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category: Fiction
published: Nov 2020
publisher: Kegedonce Press

Angel Wing Splash Pattern

20th Anniversary Edition

by Richard Van Camp

tagged: native american & aboriginal, short stories (single author), literary

With this special 20th Anniversary edition, Richard Van Camp re-releases his first bestselling collection of short stories. There is pain in these stories and there is loss. There is death, but there is also rebirth, and there is always the search from each of the narrators for personal truth. This collection of hilarious and profound stories is where beloved recurring characters Torchy, Sfen, Snowbird, Clarence and Brutus first appeared. Larry Sole from The Lesser Blessed>/i> also appears in this collection, alongside many other characters, all of them linked by themes of hope, the spirit of friendship, and hunger.
Richard has gone on to publish four other short story collections, but Angel Wing Splash Pattern is where his love of the short story--"those perfect universes"--all began. This beautifully redesigned 20th anniversary edition, with a new introduction by the author and two new graphic-novel style stories, proves once again that Richard Van Camp is a master of the short story.

About the Author

Richard Van Camp (he/him/his) is a proud member of the Tłı̨chǫ Nation from Fort Smith, Northwest Territories. He is the author of more than 25 books including The Lesser Blessed (also a feature film), the Eisner Awardnominated graphic novel A Blanket of Butterflies (with Scott B. Henderson), and Three Feathers (also a feature film). He is a contributor to the groundbreaking graphic novel anthology This Place: 150 Years Retold. Richard is also the author of five collections of short stories, including Night Moves, and six baby books, including the award-winning Little You (with Julie Flett).

  • Long-listed, First Nations Communities READ
Editorial Review

Angel Wing Splash Pattern by Richard Van Camp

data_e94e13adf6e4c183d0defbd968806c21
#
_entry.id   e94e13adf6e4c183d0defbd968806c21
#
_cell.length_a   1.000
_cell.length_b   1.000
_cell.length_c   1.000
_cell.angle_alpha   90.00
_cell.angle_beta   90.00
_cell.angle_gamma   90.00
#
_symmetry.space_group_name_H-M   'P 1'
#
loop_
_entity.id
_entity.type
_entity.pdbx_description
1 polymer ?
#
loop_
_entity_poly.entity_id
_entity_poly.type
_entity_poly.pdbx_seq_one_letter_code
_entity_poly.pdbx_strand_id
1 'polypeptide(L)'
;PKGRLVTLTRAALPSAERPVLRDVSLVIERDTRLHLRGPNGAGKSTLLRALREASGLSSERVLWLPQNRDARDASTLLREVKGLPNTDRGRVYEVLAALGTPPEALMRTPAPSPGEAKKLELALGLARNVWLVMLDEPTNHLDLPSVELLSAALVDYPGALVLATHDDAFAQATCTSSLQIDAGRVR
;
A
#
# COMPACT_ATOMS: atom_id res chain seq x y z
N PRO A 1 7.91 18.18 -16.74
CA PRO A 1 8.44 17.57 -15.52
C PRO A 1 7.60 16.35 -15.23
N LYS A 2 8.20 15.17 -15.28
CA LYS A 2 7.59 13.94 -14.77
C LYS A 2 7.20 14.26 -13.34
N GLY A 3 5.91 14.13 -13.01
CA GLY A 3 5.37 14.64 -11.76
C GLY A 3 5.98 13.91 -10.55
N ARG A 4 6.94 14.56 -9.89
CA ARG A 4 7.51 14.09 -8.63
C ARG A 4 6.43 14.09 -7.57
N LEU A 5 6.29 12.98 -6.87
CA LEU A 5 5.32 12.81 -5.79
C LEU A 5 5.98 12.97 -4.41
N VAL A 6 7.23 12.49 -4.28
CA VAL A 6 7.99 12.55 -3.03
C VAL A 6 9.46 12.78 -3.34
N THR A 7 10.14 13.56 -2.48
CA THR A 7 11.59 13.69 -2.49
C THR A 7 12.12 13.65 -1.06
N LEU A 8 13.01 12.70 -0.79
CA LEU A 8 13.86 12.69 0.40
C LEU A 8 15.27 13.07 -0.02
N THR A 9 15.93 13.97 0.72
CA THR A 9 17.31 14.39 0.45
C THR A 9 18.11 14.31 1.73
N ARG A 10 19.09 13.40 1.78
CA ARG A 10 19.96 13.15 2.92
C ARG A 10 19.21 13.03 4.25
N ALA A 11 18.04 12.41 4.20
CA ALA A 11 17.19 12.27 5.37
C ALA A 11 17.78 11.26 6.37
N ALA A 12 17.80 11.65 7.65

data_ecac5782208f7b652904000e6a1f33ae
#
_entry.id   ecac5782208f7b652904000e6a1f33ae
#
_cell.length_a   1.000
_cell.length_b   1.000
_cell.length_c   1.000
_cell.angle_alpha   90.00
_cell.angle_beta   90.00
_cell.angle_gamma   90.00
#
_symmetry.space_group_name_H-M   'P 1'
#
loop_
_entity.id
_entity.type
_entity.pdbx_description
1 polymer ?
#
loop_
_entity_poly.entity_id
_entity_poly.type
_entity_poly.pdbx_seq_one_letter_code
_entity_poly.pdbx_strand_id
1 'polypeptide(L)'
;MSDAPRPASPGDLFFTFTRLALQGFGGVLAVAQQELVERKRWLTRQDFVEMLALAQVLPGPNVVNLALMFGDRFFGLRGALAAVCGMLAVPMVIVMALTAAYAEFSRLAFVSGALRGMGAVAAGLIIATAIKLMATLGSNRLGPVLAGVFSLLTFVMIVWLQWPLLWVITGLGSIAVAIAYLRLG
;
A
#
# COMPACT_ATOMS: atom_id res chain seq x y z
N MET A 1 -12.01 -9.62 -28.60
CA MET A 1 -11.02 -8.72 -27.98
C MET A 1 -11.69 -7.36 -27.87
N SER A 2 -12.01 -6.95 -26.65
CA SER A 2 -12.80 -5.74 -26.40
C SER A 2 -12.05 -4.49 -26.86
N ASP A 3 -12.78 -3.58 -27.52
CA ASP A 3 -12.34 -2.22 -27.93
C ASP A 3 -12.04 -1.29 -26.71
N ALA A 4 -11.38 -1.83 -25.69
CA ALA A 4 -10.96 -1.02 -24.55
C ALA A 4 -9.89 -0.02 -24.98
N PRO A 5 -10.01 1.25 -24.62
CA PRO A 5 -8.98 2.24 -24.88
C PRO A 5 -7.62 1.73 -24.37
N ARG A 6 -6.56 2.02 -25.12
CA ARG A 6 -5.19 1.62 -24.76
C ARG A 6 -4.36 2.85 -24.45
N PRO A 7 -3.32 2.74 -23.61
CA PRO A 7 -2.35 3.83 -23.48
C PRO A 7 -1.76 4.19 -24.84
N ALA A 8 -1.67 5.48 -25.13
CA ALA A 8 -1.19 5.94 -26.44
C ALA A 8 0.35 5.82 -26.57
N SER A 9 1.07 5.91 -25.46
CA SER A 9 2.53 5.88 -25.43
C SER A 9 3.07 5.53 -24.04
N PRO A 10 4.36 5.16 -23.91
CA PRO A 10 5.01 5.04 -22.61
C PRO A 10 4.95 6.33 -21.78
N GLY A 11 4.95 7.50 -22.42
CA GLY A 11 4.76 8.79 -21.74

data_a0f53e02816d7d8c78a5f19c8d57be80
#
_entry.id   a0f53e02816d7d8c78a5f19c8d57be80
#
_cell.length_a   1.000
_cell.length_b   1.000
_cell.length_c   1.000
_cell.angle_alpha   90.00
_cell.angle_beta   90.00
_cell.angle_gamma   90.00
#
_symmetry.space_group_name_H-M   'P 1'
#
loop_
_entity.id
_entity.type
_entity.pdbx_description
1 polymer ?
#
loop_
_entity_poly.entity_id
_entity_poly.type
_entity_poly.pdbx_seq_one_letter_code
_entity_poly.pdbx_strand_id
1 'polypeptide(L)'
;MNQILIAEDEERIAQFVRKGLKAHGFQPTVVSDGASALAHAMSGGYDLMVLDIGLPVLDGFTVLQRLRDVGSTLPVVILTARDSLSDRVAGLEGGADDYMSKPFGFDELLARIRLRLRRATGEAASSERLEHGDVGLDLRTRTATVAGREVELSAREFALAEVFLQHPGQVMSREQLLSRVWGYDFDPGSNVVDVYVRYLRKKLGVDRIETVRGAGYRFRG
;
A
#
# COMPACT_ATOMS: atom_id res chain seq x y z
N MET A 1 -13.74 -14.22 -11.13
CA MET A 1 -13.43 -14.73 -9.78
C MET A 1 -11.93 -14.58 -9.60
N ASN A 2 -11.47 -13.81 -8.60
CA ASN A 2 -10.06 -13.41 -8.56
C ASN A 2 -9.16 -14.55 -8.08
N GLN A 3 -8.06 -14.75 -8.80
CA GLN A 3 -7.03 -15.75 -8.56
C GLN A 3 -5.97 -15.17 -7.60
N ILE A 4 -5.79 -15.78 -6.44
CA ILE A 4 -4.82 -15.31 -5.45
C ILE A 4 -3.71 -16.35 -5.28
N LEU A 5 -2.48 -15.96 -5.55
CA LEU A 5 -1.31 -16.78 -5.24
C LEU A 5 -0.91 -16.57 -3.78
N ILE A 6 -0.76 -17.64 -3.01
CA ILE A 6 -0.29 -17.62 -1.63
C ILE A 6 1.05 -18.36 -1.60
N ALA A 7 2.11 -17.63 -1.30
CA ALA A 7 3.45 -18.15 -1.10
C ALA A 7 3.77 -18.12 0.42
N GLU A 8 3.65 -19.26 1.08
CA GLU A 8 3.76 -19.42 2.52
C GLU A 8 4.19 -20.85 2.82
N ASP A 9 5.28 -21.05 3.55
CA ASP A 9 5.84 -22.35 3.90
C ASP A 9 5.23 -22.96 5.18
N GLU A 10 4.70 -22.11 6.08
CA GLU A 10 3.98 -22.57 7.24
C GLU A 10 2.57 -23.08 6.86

Richard Van Camp has a unique way of finding a way into your subconscious. He not so much tells you the stories that come from his part of the universe, but makes you feel them. Every time you finish a Van Camp book, you want to travel to Tłįchϙ territory to meet the amazing people he writes about, and maybe soak up some of that magic he so obviously treasures about his land. The problem with all true storytellers (and Richard certainly is one) is we are frequently burdened with telling the truth, and Angel Wing Splash Pattern tells the truth but in the most delightful ways.
Drew Hayden Taylor, author of Chasing Painted Horses

2nd Edition, Reviewed by Elizabeth Johnston for the Globe and Mail, 2002.
If a dream catcher could talk, it would say Angel Wing Splash Pattern. In this short story collection, Richard Van Camp's northern Canadian stories are as visceral as nightmares, yet beautifully wrought with shiny baubles glinting from their webs.
In "Mermaids", the opening story, Van Camp throws us right into the melee: Drunk and beaten, Torchy stumbles from a tavern into the company of a little native girl, waiting hours in the cold for her mother. Something about her abandonment touches him, and he finds himself telling her the story of why God killed the mermaids. This modern allegory deepens into Torchy's personal pain at losing his brother, which becomes a motif throughout the book: How, in the context of an idealized past, contemporary life rips away the precious and replaces it with lesser jewels.
In the one Edmonton story, "Sky Burial", elder Icabus eats doughnuts to sop up the blood leaking inside him. It's all he can do to keep from crying at havng no one to pass his medicine on to. When a native child, adopted by a white woman, comes to him, he thinks maybe he's found that person. Nearby, a tropical bird hangs upside-down from its perch, trying to bite its way out of a metal leghold. The pathos of the situation floats in the air like the dull echoes of people hanging around in a large, decaying mall.
There's more hanging-around in "Let's Beat the Shit Out of Herman Rosko!", in which Grant and Clarence stand across the street from Herman's house, shivering in the snow, smoking cigarettes, trying to talk themselves into beating up the town's first marriage and sex counsellor, someone they used to harass as kids. In a surprisingly adept and graceful turn, Van Camp gently unmasks male bravado; in the space of a few pages, you not only understand these guys, but like them too.
Van Camp demonstrates this particular talent at much greater length in his novel, The Lesser Blessed, for which he won the 2001 Jugendliteraturpreis, a German literary award.
In Angel Wing Splash Pattern, Richard Van Camp lures you so close to the heat of his characters, yet always with an ice-bit of pain glinting through. Enmeshed in his stories, you come face to face with faceted flashes of the universal struggle to cope with a dazzling, dismaying world.

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